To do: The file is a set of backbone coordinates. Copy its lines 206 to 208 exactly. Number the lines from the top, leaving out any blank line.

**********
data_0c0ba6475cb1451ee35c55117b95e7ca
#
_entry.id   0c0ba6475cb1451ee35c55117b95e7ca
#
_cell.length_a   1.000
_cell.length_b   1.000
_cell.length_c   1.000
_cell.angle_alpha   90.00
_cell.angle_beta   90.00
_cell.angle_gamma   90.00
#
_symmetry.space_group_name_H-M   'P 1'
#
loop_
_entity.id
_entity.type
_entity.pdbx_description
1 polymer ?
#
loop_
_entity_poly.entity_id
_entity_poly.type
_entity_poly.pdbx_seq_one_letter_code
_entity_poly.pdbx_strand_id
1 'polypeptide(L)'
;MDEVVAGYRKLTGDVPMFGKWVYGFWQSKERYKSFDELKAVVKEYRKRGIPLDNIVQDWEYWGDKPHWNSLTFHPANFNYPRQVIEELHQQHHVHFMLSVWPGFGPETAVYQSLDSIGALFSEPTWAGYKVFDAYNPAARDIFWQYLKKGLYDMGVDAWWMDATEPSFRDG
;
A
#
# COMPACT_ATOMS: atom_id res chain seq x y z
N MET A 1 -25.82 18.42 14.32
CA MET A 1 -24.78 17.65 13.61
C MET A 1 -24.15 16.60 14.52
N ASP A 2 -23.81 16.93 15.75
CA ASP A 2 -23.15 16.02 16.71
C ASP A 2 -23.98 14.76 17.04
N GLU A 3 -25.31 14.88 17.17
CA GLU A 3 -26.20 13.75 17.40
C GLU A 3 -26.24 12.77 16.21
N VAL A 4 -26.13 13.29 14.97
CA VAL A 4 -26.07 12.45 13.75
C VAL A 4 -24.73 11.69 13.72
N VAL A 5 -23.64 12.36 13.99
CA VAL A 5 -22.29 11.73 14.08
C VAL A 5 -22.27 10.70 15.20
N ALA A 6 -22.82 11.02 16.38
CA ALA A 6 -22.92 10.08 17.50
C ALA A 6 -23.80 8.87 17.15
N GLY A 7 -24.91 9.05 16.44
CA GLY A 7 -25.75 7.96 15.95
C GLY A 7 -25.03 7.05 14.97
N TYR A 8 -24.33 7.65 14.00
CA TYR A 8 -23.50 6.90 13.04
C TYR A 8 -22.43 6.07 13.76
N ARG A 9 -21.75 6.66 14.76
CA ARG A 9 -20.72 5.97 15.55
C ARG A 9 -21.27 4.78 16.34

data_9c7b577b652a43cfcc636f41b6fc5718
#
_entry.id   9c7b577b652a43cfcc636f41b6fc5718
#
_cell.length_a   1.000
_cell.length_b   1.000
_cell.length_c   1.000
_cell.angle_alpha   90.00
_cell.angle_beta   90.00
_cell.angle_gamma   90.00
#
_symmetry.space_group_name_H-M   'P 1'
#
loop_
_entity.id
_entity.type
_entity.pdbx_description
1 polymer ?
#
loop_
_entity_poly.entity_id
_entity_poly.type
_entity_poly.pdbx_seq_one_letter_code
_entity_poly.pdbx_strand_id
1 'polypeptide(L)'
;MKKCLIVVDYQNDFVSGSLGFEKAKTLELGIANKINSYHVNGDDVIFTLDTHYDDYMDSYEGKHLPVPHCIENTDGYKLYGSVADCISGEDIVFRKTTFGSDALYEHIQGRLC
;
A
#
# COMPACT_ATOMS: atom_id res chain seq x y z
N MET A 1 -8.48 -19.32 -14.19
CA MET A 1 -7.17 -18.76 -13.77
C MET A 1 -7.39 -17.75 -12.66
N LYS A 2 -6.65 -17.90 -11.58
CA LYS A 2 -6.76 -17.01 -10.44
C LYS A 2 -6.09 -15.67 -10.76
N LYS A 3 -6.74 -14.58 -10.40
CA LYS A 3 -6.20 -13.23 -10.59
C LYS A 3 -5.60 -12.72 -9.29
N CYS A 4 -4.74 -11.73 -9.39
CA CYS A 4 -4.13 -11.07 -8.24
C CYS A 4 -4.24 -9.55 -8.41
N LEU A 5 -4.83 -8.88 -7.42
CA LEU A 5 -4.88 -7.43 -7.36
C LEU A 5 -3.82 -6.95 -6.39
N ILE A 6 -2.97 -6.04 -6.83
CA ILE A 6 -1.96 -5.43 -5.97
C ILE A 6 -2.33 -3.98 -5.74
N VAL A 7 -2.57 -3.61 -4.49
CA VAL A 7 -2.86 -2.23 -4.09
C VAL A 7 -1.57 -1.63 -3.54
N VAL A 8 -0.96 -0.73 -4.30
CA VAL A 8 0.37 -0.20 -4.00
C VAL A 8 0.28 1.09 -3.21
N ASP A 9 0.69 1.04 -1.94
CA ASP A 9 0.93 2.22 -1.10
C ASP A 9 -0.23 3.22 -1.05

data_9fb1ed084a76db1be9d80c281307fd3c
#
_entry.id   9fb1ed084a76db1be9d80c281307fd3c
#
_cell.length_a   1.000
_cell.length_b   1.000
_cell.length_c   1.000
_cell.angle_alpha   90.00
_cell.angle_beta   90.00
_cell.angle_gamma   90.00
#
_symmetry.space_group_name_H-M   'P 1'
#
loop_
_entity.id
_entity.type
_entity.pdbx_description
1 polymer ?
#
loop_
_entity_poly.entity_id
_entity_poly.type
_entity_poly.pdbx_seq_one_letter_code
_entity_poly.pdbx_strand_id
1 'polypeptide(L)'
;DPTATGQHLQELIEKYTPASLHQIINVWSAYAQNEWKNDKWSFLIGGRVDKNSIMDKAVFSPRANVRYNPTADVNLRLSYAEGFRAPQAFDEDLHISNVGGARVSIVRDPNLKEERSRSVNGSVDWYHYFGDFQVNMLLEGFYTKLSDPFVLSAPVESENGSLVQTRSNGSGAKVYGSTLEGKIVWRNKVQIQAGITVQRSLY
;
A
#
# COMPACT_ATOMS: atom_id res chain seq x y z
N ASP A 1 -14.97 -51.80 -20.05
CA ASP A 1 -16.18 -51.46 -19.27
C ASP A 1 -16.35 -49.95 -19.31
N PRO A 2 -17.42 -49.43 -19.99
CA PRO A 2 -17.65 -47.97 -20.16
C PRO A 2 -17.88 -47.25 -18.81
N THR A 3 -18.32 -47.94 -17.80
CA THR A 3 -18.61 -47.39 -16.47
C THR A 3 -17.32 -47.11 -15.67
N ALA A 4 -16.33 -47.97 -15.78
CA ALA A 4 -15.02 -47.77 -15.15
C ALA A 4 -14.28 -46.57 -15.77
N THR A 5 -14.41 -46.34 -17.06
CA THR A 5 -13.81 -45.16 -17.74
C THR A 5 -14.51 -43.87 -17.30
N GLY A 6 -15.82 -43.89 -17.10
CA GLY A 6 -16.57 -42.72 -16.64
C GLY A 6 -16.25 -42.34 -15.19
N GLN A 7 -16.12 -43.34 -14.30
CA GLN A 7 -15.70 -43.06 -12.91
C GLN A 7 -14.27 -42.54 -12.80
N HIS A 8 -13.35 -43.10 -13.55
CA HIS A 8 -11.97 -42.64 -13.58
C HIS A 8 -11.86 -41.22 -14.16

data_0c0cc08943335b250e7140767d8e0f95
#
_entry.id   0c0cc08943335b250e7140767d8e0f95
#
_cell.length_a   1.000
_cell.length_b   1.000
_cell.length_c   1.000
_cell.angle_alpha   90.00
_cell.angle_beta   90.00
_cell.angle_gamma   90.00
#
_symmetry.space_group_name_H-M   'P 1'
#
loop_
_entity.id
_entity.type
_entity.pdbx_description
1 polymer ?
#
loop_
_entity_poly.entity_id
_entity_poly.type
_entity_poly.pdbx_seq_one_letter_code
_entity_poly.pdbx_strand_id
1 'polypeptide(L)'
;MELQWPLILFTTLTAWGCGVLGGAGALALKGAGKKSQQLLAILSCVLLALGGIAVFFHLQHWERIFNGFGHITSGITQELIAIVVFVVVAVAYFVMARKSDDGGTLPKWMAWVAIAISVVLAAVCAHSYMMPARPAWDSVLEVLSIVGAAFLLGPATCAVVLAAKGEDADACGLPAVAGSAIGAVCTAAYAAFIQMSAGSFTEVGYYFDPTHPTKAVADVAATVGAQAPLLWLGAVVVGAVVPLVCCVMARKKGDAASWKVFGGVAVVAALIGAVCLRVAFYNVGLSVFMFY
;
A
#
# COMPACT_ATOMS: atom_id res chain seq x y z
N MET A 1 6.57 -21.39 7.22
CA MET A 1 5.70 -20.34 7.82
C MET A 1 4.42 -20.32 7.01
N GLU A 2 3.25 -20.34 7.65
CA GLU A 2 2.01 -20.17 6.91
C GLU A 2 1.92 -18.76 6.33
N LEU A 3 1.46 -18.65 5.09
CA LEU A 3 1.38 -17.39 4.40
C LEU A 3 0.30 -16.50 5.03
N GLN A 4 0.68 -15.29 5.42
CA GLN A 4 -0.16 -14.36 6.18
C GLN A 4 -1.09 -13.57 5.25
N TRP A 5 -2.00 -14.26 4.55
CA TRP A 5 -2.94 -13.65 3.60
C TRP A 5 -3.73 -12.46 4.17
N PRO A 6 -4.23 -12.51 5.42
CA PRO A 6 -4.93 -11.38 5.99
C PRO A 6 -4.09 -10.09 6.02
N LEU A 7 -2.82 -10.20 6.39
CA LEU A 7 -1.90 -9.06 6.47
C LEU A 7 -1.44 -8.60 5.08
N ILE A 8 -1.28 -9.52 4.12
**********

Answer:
CA LEU A 3 1.38 -17.39 4.40
C LEU A 3 0.30 -16.50 5.03
N GLN A 4 0.68 -15.29 5.42